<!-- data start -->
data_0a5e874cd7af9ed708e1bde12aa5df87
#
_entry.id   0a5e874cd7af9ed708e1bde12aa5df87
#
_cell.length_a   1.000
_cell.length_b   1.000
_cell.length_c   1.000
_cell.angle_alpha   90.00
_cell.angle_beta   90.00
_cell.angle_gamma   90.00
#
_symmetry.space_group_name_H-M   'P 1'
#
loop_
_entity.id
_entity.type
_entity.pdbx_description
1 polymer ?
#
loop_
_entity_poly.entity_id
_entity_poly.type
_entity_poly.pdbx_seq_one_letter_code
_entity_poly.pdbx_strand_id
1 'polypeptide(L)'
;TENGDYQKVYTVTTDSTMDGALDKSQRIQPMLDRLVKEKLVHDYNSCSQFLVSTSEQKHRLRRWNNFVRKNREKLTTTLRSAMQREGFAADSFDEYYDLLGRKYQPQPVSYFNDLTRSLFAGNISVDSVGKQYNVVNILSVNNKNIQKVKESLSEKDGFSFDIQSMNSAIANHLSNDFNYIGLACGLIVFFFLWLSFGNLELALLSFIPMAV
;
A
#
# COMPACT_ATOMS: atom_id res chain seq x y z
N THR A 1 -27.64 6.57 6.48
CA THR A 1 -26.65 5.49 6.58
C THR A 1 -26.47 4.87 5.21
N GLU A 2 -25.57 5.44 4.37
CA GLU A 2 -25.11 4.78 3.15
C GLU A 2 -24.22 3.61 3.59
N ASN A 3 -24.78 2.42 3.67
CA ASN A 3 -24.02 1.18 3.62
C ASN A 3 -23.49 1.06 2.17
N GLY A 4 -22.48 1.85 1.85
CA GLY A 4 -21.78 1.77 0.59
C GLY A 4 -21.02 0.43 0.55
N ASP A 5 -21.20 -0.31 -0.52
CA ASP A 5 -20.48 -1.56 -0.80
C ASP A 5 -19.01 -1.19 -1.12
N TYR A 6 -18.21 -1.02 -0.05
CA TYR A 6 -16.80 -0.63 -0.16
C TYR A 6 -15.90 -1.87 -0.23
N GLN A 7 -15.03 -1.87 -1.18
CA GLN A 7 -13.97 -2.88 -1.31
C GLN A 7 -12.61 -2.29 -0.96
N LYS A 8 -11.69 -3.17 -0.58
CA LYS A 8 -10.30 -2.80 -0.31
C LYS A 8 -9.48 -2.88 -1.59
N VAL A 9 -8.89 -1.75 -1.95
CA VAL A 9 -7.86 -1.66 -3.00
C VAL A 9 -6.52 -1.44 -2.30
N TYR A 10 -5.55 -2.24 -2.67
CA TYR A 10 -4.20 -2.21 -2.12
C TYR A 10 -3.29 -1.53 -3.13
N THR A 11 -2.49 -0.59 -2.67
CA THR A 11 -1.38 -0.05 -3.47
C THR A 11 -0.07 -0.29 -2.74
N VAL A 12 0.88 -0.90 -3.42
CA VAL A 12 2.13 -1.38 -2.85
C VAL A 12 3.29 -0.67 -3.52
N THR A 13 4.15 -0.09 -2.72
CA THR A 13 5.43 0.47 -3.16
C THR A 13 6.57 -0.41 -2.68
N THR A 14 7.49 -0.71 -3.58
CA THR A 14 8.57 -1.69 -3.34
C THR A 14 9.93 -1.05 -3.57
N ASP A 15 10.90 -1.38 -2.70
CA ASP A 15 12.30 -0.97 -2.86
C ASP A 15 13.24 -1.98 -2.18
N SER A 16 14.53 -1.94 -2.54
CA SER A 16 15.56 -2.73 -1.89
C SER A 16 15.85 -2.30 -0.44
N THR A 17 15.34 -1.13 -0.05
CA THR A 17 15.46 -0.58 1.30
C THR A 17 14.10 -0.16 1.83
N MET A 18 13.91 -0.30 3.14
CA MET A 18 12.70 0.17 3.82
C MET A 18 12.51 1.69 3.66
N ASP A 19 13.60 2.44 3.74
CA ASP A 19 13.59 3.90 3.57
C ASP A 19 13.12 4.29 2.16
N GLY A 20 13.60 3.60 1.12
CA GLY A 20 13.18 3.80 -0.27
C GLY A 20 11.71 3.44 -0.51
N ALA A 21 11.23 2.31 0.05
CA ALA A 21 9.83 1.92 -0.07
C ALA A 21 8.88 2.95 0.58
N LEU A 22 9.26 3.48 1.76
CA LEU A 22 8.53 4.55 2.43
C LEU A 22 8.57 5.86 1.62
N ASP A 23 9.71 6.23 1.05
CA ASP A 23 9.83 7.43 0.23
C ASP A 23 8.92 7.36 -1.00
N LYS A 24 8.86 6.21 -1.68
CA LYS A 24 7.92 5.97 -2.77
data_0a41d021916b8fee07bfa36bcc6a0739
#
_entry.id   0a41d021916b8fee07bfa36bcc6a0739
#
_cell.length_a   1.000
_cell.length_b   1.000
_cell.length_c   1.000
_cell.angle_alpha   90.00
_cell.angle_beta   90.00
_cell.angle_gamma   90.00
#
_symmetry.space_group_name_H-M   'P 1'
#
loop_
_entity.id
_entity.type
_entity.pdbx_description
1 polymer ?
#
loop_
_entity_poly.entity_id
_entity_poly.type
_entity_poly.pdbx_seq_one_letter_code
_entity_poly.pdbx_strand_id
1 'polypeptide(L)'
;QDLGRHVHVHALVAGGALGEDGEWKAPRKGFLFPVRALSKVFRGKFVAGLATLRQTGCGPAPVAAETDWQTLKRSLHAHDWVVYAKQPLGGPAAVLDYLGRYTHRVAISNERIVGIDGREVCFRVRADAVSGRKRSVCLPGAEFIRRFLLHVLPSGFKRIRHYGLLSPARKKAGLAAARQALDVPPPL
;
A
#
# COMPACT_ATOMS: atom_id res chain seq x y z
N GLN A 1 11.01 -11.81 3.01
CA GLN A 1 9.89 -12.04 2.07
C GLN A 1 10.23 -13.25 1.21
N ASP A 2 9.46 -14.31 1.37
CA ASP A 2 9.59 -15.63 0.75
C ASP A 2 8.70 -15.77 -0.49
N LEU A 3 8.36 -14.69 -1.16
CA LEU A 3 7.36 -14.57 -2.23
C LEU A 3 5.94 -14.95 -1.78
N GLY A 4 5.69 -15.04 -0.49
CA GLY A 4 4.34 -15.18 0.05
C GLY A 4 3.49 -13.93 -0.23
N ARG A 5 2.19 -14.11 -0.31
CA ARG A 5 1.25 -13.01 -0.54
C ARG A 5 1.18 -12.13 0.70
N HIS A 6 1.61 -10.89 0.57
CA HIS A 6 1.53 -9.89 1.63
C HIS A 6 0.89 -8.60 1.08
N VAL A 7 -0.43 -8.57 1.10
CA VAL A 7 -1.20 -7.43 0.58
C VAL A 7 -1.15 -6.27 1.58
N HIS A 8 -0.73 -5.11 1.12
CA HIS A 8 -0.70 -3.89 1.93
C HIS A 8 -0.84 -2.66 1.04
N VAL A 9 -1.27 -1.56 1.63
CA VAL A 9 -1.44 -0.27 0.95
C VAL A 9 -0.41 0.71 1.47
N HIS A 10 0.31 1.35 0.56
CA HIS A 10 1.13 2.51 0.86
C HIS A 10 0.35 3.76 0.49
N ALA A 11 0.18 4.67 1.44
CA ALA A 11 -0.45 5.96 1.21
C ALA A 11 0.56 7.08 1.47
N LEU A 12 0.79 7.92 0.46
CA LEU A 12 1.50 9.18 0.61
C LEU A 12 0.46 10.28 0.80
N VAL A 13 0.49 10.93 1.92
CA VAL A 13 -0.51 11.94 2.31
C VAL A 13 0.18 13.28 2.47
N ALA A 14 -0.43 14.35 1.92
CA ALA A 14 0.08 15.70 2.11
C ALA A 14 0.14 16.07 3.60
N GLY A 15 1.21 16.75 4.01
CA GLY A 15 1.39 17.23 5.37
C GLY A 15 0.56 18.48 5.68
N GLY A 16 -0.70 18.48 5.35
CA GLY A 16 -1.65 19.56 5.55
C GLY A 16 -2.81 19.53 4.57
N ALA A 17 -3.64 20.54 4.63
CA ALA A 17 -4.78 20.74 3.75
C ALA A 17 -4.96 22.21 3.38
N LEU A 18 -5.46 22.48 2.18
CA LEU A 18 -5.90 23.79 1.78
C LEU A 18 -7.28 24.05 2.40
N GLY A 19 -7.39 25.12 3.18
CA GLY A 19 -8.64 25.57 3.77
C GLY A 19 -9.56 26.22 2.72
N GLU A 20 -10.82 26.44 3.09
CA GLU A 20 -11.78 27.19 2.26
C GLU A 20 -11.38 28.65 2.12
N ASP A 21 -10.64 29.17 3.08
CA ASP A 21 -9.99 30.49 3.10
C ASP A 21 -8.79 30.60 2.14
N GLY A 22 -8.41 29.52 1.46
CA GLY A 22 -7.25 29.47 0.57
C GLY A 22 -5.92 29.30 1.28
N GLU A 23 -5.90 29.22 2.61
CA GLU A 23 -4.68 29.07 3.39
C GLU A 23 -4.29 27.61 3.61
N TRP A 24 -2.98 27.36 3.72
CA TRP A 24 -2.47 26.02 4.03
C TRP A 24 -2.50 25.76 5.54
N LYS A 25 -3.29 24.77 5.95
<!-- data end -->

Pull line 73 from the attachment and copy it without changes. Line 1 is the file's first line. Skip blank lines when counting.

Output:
N ASP A 15 10.90 -1.38 -2.70